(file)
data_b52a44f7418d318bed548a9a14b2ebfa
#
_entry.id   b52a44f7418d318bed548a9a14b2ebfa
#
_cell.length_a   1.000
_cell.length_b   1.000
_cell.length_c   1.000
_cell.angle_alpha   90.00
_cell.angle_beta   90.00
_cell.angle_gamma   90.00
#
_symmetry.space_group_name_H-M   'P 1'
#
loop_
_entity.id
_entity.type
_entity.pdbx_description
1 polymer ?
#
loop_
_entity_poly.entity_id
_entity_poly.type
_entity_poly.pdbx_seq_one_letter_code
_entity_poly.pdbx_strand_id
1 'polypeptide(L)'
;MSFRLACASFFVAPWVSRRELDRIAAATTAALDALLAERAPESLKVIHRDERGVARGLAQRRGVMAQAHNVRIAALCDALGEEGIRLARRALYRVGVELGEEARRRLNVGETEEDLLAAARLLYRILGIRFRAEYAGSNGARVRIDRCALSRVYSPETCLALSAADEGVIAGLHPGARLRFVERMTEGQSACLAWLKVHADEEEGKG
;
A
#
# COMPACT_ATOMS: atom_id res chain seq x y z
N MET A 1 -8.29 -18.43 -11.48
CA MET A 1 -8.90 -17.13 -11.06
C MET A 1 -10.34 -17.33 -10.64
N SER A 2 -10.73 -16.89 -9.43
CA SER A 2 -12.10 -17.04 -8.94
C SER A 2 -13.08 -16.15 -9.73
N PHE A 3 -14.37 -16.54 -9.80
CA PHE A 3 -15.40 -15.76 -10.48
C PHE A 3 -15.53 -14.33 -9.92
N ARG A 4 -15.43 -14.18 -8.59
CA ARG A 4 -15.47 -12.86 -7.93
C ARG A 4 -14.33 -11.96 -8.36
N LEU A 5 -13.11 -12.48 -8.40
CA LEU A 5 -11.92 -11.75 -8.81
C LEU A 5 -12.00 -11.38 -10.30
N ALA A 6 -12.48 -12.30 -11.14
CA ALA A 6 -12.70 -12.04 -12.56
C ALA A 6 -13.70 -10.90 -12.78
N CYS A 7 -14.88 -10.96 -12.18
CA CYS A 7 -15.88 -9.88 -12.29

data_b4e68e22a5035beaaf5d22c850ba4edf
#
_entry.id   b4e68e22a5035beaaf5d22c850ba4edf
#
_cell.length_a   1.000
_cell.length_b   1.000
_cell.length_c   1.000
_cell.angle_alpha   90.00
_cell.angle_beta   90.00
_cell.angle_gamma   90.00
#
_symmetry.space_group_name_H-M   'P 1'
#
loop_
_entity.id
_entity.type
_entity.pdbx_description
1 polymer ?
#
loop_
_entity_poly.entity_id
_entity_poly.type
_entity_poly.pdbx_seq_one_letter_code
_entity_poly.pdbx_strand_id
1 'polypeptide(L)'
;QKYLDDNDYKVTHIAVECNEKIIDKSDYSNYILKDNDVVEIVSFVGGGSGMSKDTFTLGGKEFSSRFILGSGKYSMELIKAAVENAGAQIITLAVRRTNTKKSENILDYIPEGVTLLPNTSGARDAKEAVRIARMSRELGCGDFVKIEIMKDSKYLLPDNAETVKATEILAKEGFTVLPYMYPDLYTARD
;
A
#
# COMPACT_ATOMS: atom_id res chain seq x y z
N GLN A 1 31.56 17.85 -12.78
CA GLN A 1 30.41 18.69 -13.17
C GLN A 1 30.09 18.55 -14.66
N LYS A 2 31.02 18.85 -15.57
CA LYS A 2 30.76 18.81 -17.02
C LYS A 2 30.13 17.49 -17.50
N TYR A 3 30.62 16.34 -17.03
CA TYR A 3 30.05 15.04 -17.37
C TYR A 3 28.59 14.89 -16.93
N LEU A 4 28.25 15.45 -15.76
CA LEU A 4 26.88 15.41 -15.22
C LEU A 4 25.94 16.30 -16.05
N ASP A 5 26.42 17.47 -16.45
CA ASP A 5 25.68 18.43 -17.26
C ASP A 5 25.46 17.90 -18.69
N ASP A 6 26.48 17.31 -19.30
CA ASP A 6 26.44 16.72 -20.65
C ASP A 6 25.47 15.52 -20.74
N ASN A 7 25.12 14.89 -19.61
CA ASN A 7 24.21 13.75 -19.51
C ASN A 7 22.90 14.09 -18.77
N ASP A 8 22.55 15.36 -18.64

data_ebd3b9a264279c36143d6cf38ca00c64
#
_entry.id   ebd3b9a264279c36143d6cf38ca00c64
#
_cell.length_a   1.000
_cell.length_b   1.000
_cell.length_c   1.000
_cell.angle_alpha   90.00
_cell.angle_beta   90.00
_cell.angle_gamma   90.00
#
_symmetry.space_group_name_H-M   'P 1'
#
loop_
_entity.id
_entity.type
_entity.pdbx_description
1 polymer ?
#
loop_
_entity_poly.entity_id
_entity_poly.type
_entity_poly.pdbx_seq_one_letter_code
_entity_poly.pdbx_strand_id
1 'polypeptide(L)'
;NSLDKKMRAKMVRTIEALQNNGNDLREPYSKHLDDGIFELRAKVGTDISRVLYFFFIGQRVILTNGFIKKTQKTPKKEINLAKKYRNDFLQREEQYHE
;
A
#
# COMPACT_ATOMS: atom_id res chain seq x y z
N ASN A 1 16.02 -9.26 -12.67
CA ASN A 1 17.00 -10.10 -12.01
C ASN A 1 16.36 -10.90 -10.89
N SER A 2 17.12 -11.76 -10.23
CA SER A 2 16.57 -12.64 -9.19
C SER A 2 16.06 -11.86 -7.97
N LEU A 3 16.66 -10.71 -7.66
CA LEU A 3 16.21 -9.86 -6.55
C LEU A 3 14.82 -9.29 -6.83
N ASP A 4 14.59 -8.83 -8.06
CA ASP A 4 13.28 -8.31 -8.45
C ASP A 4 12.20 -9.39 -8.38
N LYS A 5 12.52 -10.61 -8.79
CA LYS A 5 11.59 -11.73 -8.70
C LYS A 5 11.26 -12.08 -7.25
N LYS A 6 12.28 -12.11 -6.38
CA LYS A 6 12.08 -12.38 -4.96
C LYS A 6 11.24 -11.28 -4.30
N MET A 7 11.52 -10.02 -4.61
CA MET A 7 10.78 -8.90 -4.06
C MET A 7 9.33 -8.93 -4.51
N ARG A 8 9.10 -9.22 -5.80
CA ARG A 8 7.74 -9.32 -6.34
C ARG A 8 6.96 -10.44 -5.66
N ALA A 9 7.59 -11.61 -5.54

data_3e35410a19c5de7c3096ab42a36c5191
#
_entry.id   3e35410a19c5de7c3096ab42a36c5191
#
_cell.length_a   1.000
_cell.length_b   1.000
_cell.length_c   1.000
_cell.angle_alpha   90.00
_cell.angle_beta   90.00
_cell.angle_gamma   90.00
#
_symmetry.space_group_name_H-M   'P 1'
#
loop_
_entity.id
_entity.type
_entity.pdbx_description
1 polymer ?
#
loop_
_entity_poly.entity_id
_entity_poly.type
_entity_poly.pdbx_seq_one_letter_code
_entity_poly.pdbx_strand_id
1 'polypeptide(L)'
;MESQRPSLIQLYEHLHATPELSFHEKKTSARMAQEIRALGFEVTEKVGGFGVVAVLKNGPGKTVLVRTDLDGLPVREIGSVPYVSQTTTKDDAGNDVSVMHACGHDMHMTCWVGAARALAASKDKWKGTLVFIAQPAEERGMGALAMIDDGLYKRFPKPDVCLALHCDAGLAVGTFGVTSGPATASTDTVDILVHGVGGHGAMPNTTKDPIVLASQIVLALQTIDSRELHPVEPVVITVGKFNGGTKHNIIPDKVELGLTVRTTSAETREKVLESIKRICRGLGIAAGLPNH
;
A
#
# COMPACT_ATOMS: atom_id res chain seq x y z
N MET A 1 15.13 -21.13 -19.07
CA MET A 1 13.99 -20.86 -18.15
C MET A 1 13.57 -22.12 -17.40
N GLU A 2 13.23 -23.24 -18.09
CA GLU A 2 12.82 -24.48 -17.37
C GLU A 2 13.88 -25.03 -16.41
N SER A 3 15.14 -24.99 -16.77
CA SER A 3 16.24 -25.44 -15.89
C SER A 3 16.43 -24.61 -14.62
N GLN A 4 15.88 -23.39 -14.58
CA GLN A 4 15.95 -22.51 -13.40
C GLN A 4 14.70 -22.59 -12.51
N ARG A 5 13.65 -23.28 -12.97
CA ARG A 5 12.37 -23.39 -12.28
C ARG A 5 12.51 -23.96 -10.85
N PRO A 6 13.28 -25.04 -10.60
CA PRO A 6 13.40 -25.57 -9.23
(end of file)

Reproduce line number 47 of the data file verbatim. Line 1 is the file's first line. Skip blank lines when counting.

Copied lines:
CA ALA A 6 -12.70 -12.04 -12.56